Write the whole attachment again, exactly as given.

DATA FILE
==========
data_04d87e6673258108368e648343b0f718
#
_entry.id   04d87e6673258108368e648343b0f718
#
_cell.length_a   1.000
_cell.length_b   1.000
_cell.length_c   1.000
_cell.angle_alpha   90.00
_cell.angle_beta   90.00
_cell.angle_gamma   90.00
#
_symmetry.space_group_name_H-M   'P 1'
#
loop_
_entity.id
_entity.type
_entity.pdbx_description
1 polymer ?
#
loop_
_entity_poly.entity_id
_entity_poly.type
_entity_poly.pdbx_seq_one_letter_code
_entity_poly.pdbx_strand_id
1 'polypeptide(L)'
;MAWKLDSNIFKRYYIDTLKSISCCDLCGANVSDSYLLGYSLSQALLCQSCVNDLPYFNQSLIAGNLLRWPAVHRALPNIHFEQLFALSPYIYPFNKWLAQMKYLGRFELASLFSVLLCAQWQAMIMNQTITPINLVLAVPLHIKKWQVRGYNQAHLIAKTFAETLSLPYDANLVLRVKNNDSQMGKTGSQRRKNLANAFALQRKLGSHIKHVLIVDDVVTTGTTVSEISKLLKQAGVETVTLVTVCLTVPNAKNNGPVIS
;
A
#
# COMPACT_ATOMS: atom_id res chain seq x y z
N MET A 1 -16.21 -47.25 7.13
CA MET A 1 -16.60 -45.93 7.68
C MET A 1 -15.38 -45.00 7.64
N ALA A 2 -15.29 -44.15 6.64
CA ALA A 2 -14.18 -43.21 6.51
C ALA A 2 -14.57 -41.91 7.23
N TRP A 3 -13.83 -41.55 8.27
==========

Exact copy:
data_04d87e6673258108368e648343b0f718
#
_entry.id   04d87e6673258108368e648343b0f718
#
_cell.length_a   1.000
_cell.length_b   1.000
_cell.length_c   1.000
_cell.angle_alpha   90.00
_cell.angle_beta   90.00
_cell.angle_gamma   90.00
#
_symmetry.space_group_name_H-M   'P 1'
#
loop_
_entity.id
_entity.type
_entity.pdbx_description
1 polymer ?
#
loop_
_entity_poly.entity_id
_entity_poly.type
_entity_poly.pdbx_seq_one_letter_code
_entity_poly.pdbx_strand_id
1 'polypeptide(L)'
;MAWKLDSNIFKRYYIDTLKSISCCDLCGANVSDSYLLGYSLSQALLCQSCVNDLPYFNQSLIAGNLLRWPAVHRALPNIHFEQLFALSPYIYPFNKWLAQMKYLGRFELASLFSVLLCAQWQAMIMNQTITPINLVLAVPLHIKKWQVRGYNQAHLIAKTFAETLSLPYDANLVLRVKNNDSQMGKTGSQRRKNLANAFALQRKLGSHIKHVLIVDDVVTTGTTVSEISKLLKQAGVETVTLVTVCLTVPNAKNNGPVIS
;
A
#
# COMPACT_ATOMS: atom_id res chain seq x y z
N MET A 1 -16.21 -47.25 7.13
CA MET A 1 -16.60 -45.93 7.68
C MET A 1 -15.38 -45.00 7.64
N ALA A 2 -15.29 -44.15 6.64
CA ALA A 2 -14.18 -43.21 6.51
C ALA A 2 -14.57 -41.91 7.23
N TRP A 3 -13.83 -41.55 8.27